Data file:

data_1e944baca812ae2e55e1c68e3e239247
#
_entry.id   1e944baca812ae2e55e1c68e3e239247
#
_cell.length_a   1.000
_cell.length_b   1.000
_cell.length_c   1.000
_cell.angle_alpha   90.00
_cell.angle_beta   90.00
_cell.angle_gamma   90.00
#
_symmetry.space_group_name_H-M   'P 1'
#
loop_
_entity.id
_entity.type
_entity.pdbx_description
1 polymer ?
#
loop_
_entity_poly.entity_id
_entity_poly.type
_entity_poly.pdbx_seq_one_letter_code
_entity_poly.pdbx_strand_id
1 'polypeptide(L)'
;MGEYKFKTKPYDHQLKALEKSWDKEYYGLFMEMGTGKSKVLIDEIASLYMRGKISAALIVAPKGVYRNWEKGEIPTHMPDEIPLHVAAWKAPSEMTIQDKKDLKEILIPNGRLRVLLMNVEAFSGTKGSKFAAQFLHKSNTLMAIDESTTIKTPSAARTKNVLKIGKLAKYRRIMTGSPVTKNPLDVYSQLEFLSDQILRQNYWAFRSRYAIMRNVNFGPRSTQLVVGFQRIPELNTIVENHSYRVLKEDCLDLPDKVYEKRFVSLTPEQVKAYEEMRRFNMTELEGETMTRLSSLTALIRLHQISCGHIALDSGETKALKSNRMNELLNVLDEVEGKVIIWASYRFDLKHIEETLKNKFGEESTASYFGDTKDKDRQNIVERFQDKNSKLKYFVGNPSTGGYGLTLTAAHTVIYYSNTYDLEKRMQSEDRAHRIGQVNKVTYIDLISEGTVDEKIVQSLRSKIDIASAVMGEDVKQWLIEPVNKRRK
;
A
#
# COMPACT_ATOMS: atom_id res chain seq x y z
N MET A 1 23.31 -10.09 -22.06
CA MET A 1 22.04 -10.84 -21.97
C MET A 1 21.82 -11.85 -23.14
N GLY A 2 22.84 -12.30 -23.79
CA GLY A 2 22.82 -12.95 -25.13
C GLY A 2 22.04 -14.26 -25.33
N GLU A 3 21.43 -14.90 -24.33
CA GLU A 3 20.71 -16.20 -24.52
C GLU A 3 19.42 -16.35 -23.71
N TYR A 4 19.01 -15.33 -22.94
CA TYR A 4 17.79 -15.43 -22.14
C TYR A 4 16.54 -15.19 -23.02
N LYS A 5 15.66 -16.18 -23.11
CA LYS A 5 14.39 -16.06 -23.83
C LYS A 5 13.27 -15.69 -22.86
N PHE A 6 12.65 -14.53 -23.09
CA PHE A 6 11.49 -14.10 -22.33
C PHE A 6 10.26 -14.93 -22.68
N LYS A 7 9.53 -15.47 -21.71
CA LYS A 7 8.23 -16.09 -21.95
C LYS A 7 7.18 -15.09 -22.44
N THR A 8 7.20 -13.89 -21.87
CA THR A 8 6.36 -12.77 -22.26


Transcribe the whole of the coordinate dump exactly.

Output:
data_1e944baca812ae2e55e1c68e3e239247
#
_entry.id   1e944baca812ae2e55e1c68e3e239247
#
_cell.length_a   1.000
_cell.length_b   1.000
_cell.length_c   1.000
_cell.angle_alpha   90.00
_cell.angle_beta   90.00
_cell.angle_gamma   90.00
#
_symmetry.space_group_name_H-M   'P 1'
#
loop_
_entity.id
_entity.type
_entity.pdbx_description
1 polymer ?
#
loop_
_entity_poly.entity_id
_entity_poly.type
_entity_poly.pdbx_seq_one_letter_code
_entity_poly.pdbx_strand_id
1 'polypeptide(L)'
;MGEYKFKTKPYDHQLKALEKSWDKEYYGLFMEMGTGKSKVLIDEIASLYMRGKISAALIVAPKGVYRNWEKGEIPTHMPDEIPLHVAAWKAPSEMTIQDKKDLKEILIPNGRLRVLLMNVEAFSGTKGSKFAAQFLHKSNTLMAIDESTTIKTPSAARTKNVLKIGKLAKYRRIMTGSPVTKNPLDVYSQLEFLSDQILRQNYWAFRSRYAIMRNVNFGPRSTQLVVGFQRIPELNTIVENHSYRVLKEDCLDLPDKVYEKRFVSLTPEQVKAYEEMRRFNMTELEGETMTRLSSLTALIRLHQISCGHIALDSGETKALKSNRMNELLNVLDEVEGKVIIWASYRFDLKHIEETLKNKFGEESTASYFGDTKDKDRQNIVERFQDKNSKLKYFVGNPSTGGYGLTLTAAHTVIYYSNTYDLEKRMQSEDRAHRIGQVNKVTYIDLISEGTVDEKIVQSLRSKIDIASAVMGEDVKQWLIEPVNKRRK
;
A
#
# COMPACT_ATOMS: atom_id res chain seq x y z
N MET A 1 23.31 -10.09 -22.06
CA MET A 1 22.04 -10.84 -21.97
C MET A 1 21.82 -11.85 -23.14
N GLY A 2 22.84 -12.30 -23.79
CA GLY A 2 22.82 -12.95 -25.13
C GLY A 2 22.04 -14.26 -25.33
N GLU A 3 21.43 -14.90 -24.33
CA GLU A 3 20.71 -16.20 -24.52
C GLU A 3 19.42 -16.35 -23.71
N TYR A 4 19.01 -15.33 -22.94
CA TYR A 4 17.79 -15.43 -22.14
C TYR A 4 16.54 -15.19 -23.02
N LYS A 5 15.66 -16.18 -23.11
CA LYS A 5 14.39 -16.06 -23.83
C LYS A 5 13.27 -15.69 -22.86
N PHE A 6 12.65 -14.53 -23.09
CA PHE A 6 11.49 -14.10 -22.33
C PHE A 6 10.26 -14.93 -22.68
N LYS A 7 9.53 -15.47 -21.71
CA LYS A 7 8.23 -16.09 -21.95
C LYS A 7 7.18 -15.09 -22.44
N THR A 8 7.20 -13.89 -21.87
CA THR A 8 6.36 -12.77 -22.26